Date
23 October 2017

Chinese cities go all out to lure top-notch universities

A 30-minute ride on the Shenzhen Metro from the downtown area to Longgang {龍崗} district will take you to the Chinese University of Hong Kong’s Shenzhen campus. The 100-hectare campus — construction just finished this January — is almost on par in size with CUHK’s main campus in Hong Kong’s Sha Tin district and has a total floor area of 450,000 square meters, the Shenzhen Special Zone Daily reports.

Despite the worsening land shortage in Shenzhen, municipal authorities managed to set aside a large chunk of land for the university and even reserved a nearby plot for expansion.

Shenzhen also footed the 1.5 billion yuan (US$247 million) initial investment. It didn’t send any representative to the CUHK Shenzhen’s governing board, which is chaired by CUHK Vice-Chancellor Joseph Sung {沈祖堯}. And there won’t be a Communist Party committee to oversee operations at the campus.

One way of explaining this outpouring of generosity is that for years, there has been an embarrassing dearth of reputable higher education institutions in China’s fourth-largest municipal economy. Since waiting for its indigenous schools to achieve some level of prestige is way too time-consuming for cadres seeking immediate breakthroughs, inviting overseas universities to come over and set up a campus there is a more convenient approach for the cash-rich city.

Being one of the finest in Asia and home to four Nobel laureates, CUHK is without doubt a most ideal partner.

A source close to the Longgang district government was quoted as saying that CUHK Shenzhen will start admitting its first batch of students this September with the long-term goal of boosting its student headcount to 11,000.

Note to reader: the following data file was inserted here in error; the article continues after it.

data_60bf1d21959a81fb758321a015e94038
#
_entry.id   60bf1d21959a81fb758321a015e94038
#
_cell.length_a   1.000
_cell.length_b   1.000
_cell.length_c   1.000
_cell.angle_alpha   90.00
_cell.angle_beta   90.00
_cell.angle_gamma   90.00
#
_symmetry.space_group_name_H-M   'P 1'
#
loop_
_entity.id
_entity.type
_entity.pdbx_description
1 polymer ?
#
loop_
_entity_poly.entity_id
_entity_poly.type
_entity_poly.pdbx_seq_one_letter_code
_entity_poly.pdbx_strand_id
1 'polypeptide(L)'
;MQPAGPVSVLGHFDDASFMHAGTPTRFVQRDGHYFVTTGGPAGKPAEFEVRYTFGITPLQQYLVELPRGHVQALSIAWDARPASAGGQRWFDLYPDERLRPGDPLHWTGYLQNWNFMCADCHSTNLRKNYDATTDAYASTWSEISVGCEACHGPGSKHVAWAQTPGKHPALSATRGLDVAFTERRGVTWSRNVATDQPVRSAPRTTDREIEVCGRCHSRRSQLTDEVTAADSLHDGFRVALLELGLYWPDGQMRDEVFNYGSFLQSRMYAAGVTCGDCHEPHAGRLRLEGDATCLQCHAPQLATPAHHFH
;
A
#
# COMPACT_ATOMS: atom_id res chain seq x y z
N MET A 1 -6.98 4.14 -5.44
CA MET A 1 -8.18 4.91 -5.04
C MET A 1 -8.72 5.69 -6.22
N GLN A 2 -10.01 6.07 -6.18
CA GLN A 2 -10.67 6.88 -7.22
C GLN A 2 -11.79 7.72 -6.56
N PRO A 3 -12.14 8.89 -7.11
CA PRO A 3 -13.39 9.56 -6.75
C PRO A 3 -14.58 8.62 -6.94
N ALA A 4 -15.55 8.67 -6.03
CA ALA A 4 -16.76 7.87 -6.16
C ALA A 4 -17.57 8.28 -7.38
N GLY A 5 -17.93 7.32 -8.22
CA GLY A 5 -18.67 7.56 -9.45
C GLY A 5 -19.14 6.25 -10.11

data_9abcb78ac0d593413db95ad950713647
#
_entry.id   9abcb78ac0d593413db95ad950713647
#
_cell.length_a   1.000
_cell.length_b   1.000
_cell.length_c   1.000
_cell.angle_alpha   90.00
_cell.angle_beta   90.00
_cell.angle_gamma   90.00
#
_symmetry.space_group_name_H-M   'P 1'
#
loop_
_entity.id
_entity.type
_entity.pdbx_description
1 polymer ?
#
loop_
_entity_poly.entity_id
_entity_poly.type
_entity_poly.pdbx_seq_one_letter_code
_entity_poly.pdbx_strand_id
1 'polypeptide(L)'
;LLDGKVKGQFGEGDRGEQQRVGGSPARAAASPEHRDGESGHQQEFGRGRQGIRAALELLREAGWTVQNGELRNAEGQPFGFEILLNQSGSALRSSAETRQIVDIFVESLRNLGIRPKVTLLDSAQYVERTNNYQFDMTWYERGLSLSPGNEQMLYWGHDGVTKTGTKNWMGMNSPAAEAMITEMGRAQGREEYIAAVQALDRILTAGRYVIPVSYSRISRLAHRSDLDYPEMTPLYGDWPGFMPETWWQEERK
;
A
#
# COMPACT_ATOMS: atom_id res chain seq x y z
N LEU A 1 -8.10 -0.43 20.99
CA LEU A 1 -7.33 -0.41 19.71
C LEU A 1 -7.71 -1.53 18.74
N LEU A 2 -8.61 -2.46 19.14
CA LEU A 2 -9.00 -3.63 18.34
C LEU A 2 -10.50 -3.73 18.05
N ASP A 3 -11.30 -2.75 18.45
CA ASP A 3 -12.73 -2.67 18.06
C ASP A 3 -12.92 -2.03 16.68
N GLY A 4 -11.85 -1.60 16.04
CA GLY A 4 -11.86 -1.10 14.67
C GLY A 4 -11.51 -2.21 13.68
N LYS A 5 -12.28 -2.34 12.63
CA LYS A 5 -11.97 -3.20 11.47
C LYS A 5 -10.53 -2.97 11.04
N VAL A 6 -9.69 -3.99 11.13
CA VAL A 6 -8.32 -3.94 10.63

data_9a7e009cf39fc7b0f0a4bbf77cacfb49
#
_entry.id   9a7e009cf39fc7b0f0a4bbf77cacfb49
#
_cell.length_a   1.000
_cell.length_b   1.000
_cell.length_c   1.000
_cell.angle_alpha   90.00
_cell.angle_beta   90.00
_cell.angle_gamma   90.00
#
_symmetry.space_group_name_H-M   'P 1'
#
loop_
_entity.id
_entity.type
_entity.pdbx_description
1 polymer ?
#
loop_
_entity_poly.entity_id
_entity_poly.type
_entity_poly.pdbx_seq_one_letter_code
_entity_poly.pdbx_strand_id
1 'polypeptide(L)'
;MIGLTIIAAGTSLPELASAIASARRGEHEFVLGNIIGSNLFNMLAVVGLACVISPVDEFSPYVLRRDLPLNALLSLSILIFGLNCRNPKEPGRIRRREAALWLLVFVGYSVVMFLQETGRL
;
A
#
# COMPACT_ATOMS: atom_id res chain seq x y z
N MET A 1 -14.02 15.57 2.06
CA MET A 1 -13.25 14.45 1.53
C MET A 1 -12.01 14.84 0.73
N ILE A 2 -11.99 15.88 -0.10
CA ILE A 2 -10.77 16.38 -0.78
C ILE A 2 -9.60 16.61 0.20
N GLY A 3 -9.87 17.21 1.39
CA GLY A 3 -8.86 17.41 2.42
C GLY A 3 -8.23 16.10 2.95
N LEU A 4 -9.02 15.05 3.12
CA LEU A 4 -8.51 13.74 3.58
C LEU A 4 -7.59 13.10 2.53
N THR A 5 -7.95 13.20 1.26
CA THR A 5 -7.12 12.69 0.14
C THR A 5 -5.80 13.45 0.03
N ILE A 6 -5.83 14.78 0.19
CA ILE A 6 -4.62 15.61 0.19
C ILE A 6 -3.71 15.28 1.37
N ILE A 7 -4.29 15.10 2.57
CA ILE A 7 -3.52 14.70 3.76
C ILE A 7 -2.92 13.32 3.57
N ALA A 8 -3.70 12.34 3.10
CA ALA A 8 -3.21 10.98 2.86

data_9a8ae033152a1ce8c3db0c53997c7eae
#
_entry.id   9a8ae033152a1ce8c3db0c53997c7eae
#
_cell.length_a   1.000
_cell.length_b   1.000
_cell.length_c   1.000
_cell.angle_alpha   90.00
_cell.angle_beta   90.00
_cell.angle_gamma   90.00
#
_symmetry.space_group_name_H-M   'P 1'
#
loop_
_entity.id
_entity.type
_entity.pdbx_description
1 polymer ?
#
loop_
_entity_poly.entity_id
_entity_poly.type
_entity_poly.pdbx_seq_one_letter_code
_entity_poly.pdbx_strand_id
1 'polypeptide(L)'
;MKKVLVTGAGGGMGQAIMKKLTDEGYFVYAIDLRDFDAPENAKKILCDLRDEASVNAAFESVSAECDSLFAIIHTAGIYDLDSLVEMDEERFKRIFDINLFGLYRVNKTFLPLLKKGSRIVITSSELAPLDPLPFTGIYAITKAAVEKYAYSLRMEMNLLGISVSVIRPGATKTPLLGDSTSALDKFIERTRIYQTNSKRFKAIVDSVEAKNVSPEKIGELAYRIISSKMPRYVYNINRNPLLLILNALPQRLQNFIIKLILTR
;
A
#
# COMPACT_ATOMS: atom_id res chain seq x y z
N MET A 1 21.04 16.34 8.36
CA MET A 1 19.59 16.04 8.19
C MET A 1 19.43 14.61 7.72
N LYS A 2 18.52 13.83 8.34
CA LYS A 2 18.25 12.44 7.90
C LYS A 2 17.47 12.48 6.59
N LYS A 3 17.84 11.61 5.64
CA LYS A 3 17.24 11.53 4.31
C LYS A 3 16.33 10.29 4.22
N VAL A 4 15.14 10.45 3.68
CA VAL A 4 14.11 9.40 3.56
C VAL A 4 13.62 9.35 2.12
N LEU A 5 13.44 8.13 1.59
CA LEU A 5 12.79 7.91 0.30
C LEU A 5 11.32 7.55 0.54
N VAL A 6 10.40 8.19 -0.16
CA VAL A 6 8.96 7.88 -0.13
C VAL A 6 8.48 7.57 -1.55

Shenzhen is not a standalone case. Just like the rush to attract foreign investment, many Chinese cities have also engaged in a fierce contest to woo scholars at a time when some of the world’s renowned universities beat a path to the east in search of fresh fields for future development.

Leading the charge is the eastern port city of Ningbo, which opened a University of Nottingham campus in 2004, the first Sino-foreign university in China.

Premium land and solid financial support are among the usual incentives on offer — Ningbo built a 144-acre campus in the city’s picturesque higher education park that is virtually a replica of the university’s main campuses in the United Kingdom and further promised subsidies of up to 50,000 yuan for each undergraduate student enrolled there.

All degree programs are taught in English to the same standards at the University of Nottingham, regarded as one of the UK’s top 20, and graduates are awarded a UK degree.

Ningbo municipal authorities even helped the university secure approval from the Ministry of Education to confer doctorate degrees. It is also said that students at the university’s Ningbo campus are exempted from attending a set of Communism courses, a compulsory program for all students at other Chinese universities, and, Facebook and Twitter are fully accessible on the campus.

Meanwhile, Shanghai has stepped up construction of its New York University campus in the bustling downtown area of Lujiazui, and the first batch of students began their studies at the East China Normal University campus under a tentative arrangement last October.

Xi’an Jiao Tong University and Liverpool University have been operating a joint college in Suzhou since 2006, while Duke University is also finalizing talks with officials in Kunshan {崑山}, a county under Suzhou’s jurisdiction, about establishing a campus there.

– Contact the writer at [email protected]

CG

 

EJ Insight writer

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